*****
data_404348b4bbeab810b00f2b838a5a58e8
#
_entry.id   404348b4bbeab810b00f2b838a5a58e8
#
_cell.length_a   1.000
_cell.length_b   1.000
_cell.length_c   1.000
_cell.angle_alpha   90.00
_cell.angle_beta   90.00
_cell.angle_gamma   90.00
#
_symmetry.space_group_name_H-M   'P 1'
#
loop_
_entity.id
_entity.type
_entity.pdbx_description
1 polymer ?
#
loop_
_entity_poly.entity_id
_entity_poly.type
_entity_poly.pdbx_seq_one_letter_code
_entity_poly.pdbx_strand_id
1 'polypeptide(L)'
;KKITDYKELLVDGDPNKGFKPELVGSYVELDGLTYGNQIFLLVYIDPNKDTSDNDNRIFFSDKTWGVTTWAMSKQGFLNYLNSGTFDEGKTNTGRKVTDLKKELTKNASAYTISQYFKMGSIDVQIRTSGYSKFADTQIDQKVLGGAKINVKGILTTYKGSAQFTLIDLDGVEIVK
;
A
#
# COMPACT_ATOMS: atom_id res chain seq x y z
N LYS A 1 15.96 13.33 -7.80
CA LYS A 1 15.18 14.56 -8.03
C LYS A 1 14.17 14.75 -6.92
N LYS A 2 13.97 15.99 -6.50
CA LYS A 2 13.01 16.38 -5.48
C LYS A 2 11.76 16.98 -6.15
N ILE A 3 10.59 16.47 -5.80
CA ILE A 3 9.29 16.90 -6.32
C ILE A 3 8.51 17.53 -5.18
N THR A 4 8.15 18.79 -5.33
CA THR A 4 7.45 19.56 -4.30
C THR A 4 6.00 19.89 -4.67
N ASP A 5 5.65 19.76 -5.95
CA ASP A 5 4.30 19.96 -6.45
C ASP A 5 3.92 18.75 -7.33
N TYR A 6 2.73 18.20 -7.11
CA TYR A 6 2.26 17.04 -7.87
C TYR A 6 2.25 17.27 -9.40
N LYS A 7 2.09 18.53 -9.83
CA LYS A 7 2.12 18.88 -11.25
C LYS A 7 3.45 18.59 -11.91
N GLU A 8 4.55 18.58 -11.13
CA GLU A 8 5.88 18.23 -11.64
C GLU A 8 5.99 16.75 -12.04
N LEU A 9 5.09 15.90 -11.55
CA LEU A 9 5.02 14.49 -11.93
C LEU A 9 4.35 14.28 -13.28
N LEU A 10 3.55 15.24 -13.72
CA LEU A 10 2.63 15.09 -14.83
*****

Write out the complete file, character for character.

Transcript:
data_404348b4bbeab810b00f2b838a5a58e8
#
_entry.id   404348b4bbeab810b00f2b838a5a58e8
#
_cell.length_a   1.000
_cell.length_b   1.000
_cell.length_c   1.000
_cell.angle_alpha   90.00
_cell.angle_beta   90.00
_cell.angle_gamma   90.00
#
_symmetry.space_group_name_H-M   'P 1'
#
loop_
_entity.id
_entity.type
_entity.pdbx_description
1 polymer ?
#
loop_
_entity_poly.entity_id
_entity_poly.type
_entity_poly.pdbx_seq_one_letter_code
_entity_poly.pdbx_strand_id
1 'polypeptide(L)'
;KKITDYKELLVDGDPNKGFKPELVGSYVELDGLTYGNQIFLLVYIDPNKDTSDNDNRIFFSDKTWGVTTWAMSKQGFLNYLNSGTFDEGKTNTGRKVTDLKKELTKNASAYTISQYFKMGSIDVQIRTSGYSKFADTQIDQKVLGGAKINVKGILTTYKGSAQFTLIDLDGVEIVK
;
A
#
# COMPACT_ATOMS: atom_id res chain seq x y z
N LYS A 1 15.96 13.33 -7.80
CA LYS A 1 15.18 14.56 -8.03
C LYS A 1 14.17 14.75 -6.92
N LYS A 2 13.97 15.99 -6.50
CA LYS A 2 13.01 16.38 -5.48
C LYS A 2 11.76 16.98 -6.15
N ILE A 3 10.59 16.47 -5.80
CA ILE A 3 9.29 16.90 -6.32
C ILE A 3 8.51 17.53 -5.18
N THR A 4 8.15 18.79 -5.33
CA THR A 4 7.45 19.56 -4.30
C THR A 4 6.00 19.89 -4.67
N ASP A 5 5.65 19.76 -5.95
CA ASP A 5 4.30 19.96 -6.45
C ASP A 5 3.92 18.75 -7.33
N TYR A 6 2.73 18.20 -7.11
CA TYR A 6 2.26 17.04 -7.87
C TYR A 6 2.25 17.27 -9.40
N LYS A 7 2.09 18.53 -9.83
CA LYS A 7 2.12 18.88 -11.25
C LYS A 7 3.45 18.59 -11.91
N GLU A 8 4.55 18.58 -11.13
CA GLU A 8 5.88 18.23 -11.64
C GLU A 8 5.99 16.75 -12.04
N LEU A 9 5.09 15.90 -11.55
CA LEU A 9 5.02 14.49 -11.93
C LEU A 9 4.35 14.28 -13.28
N LEU A 10 3.55 15.24 -13.72
CA LEU A 10 2.63 15.09 -14.83